Aim: Fasting is characterised by profound changes in energy metabolism including progressive loss of body proteins. The underlying mechanisms are however unknown and we therefore determined the effects of a 72-hour-fast on human skeletal muscle protein metabolism and activation of mammalian target of rapamycin (mTOR), a key regulator of cell growth.
Methods: Eight healthy male volunteers were studied twice: in the postabsorptive state and following 72 hours of fasting. Regional muscle amino acid kinetics was measured in the forearm using amino acid tracers. Signaling to protein synthesis and breakdown were assessed in skeletal muscle biopsies obtained during non-insulin and insulin stimulated conditions on both examination days.
Results: Fasting significantly increased forearm net phenylalanine release and tended to decrease phenylalanine rate of disappearance. mTOR phosphorylation was decreased by ∼50% following fasting, together with reduced downstream phosphorylation of 4EBP1, ULK1 and rpS6. In addition, the insulin stimulated increase in mTOR and rpS6 phosphorylation was significantly reduced after fasting indicating insulin resistance in this part of the signaling pathway. Autophagy initiation is in part regulated by mTOR through ULK1 and fasting increased expression of the autophagic marker LC3B-II by ∼30%. p62 is degraded during autophagy but was increased by ∼10% during fasting making interpretation of autophagic flux problematic. MAFbx and MURF1 ubiquitin ligases remained unaltered after fasting indicating no change in protesomal protein degradation.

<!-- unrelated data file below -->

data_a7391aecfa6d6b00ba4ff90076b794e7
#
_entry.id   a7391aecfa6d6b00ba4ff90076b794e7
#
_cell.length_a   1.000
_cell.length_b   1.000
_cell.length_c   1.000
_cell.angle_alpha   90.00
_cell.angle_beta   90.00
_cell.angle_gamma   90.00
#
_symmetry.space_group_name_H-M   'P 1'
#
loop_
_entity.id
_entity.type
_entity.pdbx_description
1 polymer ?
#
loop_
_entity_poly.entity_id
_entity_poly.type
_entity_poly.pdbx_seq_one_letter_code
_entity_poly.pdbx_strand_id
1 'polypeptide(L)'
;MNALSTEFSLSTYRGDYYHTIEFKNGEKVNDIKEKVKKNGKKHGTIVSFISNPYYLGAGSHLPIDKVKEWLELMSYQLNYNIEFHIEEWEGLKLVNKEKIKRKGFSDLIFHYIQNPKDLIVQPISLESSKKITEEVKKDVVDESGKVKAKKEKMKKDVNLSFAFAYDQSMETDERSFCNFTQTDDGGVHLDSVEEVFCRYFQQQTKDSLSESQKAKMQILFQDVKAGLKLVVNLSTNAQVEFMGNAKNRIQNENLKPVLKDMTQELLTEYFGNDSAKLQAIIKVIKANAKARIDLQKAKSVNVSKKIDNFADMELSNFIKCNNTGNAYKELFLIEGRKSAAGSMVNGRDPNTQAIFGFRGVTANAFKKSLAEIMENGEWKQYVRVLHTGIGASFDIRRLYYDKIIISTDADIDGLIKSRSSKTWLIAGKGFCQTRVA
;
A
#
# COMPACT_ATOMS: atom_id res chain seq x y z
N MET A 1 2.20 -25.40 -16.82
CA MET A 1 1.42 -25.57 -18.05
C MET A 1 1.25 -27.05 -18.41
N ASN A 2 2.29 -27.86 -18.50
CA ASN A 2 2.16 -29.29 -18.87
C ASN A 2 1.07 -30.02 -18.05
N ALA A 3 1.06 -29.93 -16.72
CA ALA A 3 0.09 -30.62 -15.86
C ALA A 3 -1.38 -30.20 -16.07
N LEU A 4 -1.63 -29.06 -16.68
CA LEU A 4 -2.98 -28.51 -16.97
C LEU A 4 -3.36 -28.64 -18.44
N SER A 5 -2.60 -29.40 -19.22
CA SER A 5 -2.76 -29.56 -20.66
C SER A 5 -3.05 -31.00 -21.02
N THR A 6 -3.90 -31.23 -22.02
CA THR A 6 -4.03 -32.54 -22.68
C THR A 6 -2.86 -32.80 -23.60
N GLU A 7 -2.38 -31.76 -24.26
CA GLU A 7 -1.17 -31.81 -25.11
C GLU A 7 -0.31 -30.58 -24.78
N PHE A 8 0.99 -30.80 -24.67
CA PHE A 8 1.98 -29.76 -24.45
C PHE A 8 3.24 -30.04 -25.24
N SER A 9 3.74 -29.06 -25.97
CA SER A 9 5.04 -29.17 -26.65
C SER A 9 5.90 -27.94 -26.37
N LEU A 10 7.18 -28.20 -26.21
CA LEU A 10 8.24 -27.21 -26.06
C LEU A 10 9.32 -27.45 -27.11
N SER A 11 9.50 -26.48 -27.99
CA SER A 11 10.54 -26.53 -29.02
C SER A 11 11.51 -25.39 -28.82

Conclusions: Our results show that during fasting increased net phenylalanine release in skeletal muscle is associated to reduced mTOR activation and concomitant decreased downstream signaling to cell growth.
Vendelbo MH, Møller AB, Christensen B, Nellemann B, Clasen BF, Nair KS, Jørgensen JO, Jessen N, Møller N. Fasting increases human skeletal muscle net phenylalanine release and this is associated with decreased mTOR signaling. PLoS One. 2014 Jul 14;9(7):e102031. doi: 10.1371/journal.pone.0102031. PMID: 25020061; PMCID: PMC4096723. https://pubmed.ncbi.nlm.nih.gov/25020061/